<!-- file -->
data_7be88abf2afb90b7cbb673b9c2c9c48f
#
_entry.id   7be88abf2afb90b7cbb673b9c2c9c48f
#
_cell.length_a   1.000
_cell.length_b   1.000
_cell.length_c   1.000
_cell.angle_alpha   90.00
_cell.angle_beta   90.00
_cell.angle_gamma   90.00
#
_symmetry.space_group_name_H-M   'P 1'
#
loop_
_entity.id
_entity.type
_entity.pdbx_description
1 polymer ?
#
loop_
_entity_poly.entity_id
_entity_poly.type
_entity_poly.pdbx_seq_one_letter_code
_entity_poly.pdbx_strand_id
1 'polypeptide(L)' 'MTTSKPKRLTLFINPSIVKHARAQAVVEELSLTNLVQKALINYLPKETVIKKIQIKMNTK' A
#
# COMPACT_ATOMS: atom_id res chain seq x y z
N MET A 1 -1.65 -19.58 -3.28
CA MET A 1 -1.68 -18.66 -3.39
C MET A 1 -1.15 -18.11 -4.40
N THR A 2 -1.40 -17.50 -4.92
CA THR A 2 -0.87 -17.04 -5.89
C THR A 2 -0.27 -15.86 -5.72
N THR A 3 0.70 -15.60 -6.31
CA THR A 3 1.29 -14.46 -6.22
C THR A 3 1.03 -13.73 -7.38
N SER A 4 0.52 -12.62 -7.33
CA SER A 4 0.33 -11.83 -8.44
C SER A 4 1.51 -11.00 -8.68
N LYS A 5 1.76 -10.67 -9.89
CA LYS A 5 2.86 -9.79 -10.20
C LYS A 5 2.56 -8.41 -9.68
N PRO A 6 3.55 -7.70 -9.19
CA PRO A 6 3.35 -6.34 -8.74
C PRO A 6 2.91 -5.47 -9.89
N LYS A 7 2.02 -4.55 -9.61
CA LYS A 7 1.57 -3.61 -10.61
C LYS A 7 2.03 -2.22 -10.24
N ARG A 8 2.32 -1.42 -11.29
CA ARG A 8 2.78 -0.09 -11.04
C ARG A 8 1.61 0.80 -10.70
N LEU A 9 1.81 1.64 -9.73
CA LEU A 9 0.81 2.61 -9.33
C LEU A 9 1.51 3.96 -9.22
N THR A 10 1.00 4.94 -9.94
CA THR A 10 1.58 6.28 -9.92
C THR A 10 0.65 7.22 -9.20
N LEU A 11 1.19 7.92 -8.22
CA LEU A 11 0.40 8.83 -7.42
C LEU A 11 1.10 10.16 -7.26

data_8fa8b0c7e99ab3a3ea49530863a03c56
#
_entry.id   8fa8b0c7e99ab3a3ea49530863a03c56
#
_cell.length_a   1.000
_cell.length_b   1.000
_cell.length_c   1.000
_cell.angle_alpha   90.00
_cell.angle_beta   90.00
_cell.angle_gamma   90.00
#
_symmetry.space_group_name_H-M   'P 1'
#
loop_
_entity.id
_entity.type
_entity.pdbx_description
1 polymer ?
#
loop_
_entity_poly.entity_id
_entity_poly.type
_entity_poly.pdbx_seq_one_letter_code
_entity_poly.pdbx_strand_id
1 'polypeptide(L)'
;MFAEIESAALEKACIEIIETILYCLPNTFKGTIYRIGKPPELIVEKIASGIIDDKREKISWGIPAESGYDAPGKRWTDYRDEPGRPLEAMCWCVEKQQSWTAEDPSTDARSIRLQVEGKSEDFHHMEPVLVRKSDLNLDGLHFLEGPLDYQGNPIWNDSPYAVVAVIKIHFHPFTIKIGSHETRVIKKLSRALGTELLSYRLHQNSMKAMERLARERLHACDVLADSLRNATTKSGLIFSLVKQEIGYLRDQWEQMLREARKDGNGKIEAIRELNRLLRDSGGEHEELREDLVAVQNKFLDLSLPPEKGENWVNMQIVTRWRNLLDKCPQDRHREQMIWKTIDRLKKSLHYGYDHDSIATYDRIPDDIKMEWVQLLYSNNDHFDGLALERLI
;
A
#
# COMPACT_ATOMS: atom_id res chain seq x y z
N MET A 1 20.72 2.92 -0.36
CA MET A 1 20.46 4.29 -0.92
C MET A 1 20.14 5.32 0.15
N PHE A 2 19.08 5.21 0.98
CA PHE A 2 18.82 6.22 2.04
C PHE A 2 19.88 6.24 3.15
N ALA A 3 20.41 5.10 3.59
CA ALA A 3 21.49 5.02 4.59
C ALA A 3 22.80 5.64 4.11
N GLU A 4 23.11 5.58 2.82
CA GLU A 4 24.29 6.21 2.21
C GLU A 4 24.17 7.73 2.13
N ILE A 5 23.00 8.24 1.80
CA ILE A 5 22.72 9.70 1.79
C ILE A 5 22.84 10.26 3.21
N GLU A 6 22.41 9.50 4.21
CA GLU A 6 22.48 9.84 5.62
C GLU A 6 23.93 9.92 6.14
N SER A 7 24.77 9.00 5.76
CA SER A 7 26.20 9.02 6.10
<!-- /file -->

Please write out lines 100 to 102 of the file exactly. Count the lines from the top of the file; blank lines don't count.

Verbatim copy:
N GLU A 4 23.11 5.58 2.82
CA GLU A 4 24.29 6.21 2.21
C GLU A 4 24.17 7.73 2.13